NATIONAL REPORT — Convenience stores face legislative and regulatory challenges from all levels on a daily basis. Convenience Store News canvasses local trade associations and news sources to cover the latest issues affecting the channel.
This month, local regulatory action centers around E15 fuel in Kansas, paid sick leave and infrastructure spending in Pennsylvania, and marijuana legalization, COVID liability protection, electric vehicles and more in New York State.
E15 Fuel — The U.S. Environmental Protection Agency (EPA) announced its approval of the removal of the low Reid Vapor Pressure (RVP) gasoline requirements in the Kansas City metro area, which now allows for E15 fuel to be sold in the area year-round.
"This is good news for consumers, who could soon see cleaner, higher octane unleaded E15 gasoline as the lowest price gas at the pump," said Ron Lamberty, senior vice president and market development director for the American Coalition for Ethanol (ACE).
"It can be even better news for retailers, who have seen marketers in other parts of the country increase customer counts, volumes and profits by adding E15 to their fuel slate," he added. "Right now, low ethanol prices and high RIN credit values make E15 the lowest cost gasoline at the rack, and whether they sell it as UnleadedE15, Unleaded88, or something else, retailers can offer the lowest price on the street and still earn some extra margin."
EPA's proposed rule references ACE's Flex Check E15 compatibility tool as a method through which station owners can get an idea of how compatible their station might be. ACE encourages retailers to check out their station equipment at flexfuelforward.com, and encourages retailers and ethanol advocates alike to comment on EPA's proposed rule.
Marijuana Legalization — Gov. Andrew Cuomo and legislative leaders announced their agreement on legislation to legalize adult purchase and use of marijuana for recreational purposes. Convenience stores, however, will be excluded from the opportunity to sell the product. Cuomo signed the bill into law on March 31.
Employer Liability — As the c-store industry lobbies Congress to pass COVID-19 liability protections for responsible retailers, the New York Association of Convenience Stores (NYACS) is opposing a state bill that it stated would do the opposite in New York by creating a private right of action for employees claiming to have contracted airborne infectious illnesses in the workplace. It would also would allow employees in companies with a workforce of 10 or more to establish "joint labor-management workplace safety committees" with outsized influence over workplace policies, NYACS said.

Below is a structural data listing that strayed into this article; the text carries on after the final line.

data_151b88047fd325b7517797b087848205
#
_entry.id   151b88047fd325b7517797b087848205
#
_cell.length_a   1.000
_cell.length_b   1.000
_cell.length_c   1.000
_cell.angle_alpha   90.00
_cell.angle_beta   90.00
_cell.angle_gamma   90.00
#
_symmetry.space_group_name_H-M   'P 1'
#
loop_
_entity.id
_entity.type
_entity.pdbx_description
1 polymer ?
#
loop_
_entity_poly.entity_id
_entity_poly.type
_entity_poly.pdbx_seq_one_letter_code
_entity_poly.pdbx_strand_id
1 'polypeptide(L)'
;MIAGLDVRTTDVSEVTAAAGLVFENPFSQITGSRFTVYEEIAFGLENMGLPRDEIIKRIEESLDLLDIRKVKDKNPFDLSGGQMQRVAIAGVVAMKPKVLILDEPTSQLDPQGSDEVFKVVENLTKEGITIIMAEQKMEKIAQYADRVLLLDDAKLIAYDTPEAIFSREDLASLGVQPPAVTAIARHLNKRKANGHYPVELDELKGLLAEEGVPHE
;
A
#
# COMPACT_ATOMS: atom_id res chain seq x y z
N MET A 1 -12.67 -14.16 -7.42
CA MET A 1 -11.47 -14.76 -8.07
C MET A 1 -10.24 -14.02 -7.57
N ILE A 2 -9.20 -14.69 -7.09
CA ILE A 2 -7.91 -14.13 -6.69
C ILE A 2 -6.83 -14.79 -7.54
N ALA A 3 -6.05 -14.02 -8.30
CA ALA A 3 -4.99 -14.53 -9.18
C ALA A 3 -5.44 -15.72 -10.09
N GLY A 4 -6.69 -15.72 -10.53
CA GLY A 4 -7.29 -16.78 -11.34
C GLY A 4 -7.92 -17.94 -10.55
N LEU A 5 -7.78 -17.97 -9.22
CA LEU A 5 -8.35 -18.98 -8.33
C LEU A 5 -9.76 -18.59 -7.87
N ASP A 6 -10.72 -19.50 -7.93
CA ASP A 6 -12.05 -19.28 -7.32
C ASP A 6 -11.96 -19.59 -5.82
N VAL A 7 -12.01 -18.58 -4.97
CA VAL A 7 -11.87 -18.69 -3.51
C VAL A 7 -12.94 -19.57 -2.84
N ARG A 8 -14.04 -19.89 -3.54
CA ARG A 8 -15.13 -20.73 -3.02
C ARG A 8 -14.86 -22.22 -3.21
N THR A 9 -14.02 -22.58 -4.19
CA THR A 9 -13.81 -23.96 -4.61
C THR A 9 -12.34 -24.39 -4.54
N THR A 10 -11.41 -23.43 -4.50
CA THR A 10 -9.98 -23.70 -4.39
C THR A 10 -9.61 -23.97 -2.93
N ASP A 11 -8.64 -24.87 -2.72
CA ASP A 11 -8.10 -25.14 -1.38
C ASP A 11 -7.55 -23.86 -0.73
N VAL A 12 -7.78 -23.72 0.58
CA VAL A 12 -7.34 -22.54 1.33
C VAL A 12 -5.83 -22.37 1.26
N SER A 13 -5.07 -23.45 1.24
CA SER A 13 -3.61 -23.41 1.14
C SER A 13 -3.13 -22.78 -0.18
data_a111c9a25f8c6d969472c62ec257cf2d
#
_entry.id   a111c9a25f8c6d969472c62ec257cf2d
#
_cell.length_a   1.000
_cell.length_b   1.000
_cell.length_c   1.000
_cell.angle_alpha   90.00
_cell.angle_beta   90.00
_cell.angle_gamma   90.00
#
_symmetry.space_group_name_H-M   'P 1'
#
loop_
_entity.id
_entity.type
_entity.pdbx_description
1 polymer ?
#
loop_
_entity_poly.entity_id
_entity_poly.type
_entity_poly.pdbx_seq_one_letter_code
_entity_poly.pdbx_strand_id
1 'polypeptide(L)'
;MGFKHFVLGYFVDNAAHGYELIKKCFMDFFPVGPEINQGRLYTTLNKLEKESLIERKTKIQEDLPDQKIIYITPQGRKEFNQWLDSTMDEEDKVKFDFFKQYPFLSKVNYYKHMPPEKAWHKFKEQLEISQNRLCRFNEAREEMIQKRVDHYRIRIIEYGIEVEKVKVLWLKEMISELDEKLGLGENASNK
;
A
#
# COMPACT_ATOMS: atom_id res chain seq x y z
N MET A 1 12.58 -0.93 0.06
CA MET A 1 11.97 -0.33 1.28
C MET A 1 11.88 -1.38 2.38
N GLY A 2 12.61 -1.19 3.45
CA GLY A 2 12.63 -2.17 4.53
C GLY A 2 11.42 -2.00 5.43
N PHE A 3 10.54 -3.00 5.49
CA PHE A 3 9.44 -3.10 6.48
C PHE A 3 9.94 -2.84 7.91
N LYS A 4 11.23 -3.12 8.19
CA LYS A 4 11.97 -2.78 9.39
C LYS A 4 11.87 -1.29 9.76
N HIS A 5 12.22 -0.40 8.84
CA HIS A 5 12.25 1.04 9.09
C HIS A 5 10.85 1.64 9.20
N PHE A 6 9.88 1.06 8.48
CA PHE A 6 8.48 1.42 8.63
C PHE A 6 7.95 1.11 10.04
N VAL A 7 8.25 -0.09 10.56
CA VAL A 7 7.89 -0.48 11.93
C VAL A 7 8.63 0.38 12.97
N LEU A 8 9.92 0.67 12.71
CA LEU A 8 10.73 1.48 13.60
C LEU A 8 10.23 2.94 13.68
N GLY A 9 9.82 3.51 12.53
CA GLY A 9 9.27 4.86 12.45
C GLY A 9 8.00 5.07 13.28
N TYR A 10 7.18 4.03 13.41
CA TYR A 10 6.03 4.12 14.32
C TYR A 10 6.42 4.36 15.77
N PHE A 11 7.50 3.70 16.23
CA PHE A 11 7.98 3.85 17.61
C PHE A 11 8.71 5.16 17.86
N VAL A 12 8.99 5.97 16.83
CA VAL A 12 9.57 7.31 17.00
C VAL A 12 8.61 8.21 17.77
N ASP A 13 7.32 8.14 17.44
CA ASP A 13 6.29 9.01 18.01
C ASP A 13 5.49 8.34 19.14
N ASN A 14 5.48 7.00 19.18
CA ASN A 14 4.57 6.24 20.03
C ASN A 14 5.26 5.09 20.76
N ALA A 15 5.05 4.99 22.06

Zero-Emission Vehicles — NYACS also opposes a bill that would decree that, as of 2035, only zero-emission passenger cars and trucks may be sold in New York State. The association stated it is not assailing the goal but is questioning having it cast in stone without knowing how it will play out. Enacting the bill "would light a fuse that no one will be able to extinguish," NYACS told the legislature. "Come 2035, will it set off fireworks celebrating the triumphant end of carbon emissions in New York, or will it blow up New York's economy? Respectfully, we think you should know the answer before voting on this legislation."
Paid Time Off For Vaccinations — New York has enacted a law requiring state employers of all sizes to provide paid leave to employees to get vaccinated against COVID-19. They may take up to four hours of paid leave each time they get a vaccine shot. Paid at the employee's regular rate of pay, this leave is in addition to any other leaves the employee is entitled to, such as the state's paid sick leave program. It is not retroactive.